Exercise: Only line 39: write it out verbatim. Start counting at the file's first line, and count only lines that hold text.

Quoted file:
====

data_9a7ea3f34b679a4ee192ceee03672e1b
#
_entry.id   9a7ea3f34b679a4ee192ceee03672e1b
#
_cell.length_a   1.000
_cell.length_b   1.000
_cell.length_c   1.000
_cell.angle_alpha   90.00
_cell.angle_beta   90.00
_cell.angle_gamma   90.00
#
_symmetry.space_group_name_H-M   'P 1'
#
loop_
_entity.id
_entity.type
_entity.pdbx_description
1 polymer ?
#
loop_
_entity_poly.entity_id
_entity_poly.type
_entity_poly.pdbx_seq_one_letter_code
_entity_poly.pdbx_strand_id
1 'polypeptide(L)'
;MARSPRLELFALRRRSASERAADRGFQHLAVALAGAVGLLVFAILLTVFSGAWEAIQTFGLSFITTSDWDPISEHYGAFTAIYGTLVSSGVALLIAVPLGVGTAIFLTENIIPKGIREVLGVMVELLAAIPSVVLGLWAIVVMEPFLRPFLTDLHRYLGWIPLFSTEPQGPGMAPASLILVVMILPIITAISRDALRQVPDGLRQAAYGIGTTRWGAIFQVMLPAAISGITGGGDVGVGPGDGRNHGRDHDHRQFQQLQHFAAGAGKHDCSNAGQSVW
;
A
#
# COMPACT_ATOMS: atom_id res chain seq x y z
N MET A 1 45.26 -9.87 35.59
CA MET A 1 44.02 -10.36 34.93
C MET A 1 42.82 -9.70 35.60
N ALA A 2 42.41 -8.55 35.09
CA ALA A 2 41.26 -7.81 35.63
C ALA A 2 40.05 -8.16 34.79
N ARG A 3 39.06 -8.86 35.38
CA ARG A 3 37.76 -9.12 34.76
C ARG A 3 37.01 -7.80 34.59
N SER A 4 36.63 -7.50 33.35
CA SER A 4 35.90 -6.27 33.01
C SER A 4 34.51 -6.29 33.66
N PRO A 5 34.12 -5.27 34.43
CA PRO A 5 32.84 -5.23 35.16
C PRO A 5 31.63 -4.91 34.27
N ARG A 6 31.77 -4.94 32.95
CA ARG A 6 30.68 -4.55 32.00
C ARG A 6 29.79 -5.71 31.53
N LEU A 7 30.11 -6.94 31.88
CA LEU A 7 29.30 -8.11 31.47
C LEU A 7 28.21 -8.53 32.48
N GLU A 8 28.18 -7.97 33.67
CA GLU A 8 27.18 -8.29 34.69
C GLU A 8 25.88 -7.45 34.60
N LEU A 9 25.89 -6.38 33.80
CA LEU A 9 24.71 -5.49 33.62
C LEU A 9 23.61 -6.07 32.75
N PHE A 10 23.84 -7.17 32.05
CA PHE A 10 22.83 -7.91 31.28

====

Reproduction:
C ARG A 3 37.01 -7.80 34.59